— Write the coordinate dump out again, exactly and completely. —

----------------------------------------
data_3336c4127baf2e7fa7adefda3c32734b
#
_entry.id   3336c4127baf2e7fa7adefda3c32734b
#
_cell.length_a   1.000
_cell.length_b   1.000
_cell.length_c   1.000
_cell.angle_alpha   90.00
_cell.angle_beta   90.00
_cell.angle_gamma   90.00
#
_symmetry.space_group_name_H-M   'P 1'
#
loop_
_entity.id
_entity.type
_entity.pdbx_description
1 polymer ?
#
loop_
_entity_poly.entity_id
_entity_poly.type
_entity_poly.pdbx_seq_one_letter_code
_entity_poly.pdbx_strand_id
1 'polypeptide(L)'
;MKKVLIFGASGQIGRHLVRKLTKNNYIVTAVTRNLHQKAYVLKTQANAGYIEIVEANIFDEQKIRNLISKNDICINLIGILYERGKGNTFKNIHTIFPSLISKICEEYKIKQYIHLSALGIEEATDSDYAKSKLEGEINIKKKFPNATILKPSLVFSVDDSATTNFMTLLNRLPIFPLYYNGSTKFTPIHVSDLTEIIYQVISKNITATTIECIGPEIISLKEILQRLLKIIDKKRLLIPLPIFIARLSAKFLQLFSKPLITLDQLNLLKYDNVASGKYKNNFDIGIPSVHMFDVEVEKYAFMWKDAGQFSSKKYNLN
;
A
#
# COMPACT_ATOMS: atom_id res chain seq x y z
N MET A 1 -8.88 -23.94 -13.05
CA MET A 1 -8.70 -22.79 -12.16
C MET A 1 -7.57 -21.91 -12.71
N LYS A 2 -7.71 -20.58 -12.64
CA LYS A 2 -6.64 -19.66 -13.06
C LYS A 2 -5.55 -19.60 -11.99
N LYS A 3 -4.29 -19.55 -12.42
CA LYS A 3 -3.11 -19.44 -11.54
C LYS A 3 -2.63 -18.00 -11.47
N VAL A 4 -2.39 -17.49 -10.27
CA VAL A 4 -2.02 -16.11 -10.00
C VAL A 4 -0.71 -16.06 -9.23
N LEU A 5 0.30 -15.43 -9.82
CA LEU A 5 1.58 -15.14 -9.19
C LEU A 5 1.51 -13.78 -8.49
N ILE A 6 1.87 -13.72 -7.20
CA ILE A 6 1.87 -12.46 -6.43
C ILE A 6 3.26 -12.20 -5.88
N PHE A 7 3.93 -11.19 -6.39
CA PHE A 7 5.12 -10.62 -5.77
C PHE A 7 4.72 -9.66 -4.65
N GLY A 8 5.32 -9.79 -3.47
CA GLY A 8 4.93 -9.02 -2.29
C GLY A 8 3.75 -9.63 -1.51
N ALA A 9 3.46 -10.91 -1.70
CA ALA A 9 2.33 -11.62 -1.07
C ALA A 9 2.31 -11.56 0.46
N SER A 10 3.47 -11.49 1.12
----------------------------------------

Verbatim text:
data_3336c4127baf2e7fa7adefda3c32734b
#
_entry.id   3336c4127baf2e7fa7adefda3c32734b
#
_cell.length_a   1.000
_cell.length_b   1.000
_cell.length_c   1.000
_cell.angle_alpha   90.00
_cell.angle_beta   90.00
_cell.angle_gamma   90.00
#
_symmetry.space_group_name_H-M   'P 1'
#
loop_
_entity.id
_entity.type
_entity.pdbx_description
1 polymer ?
#
loop_
_entity_poly.entity_id
_entity_poly.type
_entity_poly.pdbx_seq_one_letter_code
_entity_poly.pdbx_strand_id
1 'polypeptide(L)'
;MKKVLIFGASGQIGRHLVRKLTKNNYIVTAVTRNLHQKAYVLKTQANAGYIEIVEANIFDEQKIRNLISKNDICINLIGILYERGKGNTFKNIHTIFPSLISKICEEYKIKQYIHLSALGIEEATDSDYAKSKLEGEINIKKKFPNATILKPSLVFSVDDSATTNFMTLLNRLPIFPLYYNGSTKFTPIHVSDLTEIIYQVISKNITATTIECIGPEIISLKEILQRLLKIIDKKRLLIPLPIFIARLSAKFLQLFSKPLITLDQLNLLKYDNVASGKYKNNFDIGIPSVHMFDVEVEKYAFMWKDAGQFSSKKYNLN
;
A
#
# COMPACT_ATOMS: atom_id res chain seq x y z
N MET A 1 -8.88 -23.94 -13.05
CA MET A 1 -8.70 -22.79 -12.16
C MET A 1 -7.57 -21.91 -12.71
N LYS A 2 -7.71 -20.58 -12.64
CA LYS A 2 -6.64 -19.66 -13.06
C LYS A 2 -5.55 -19.60 -11.99
N LYS A 3 -4.29 -19.55 -12.42
CA LYS A 3 -3.11 -19.44 -11.54
C LYS A 3 -2.63 -18.00 -11.47
N VAL A 4 -2.39 -17.49 -10.27
CA VAL A 4 -2.02 -16.11 -10.00
C VAL A 4 -0.71 -16.06 -9.23
N LEU A 5 0.30 -15.43 -9.82
CA LEU A 5 1.58 -15.14 -9.19
C LEU A 5 1.51 -13.78 -8.49
N ILE A 6 1.87 -13.72 -7.20
CA ILE A 6 1.87 -12.46 -6.43
C ILE A 6 3.26 -12.20 -5.88
N PHE A 7 3.93 -11.19 -6.39
CA PHE A 7 5.12 -10.62 -5.77
C PHE A 7 4.72 -9.66 -4.65
N GLY A 8 5.32 -9.79 -3.47
CA GLY A 8 4.93 -9.02 -2.29
C GLY A 8 3.75 -9.63 -1.51
N ALA A 9 3.46 -10.91 -1.70
CA ALA A 9 2.33 -11.62 -1.07
C ALA A 9 2.31 -11.56 0.46
N SER A 10 3.47 -11.49 1.12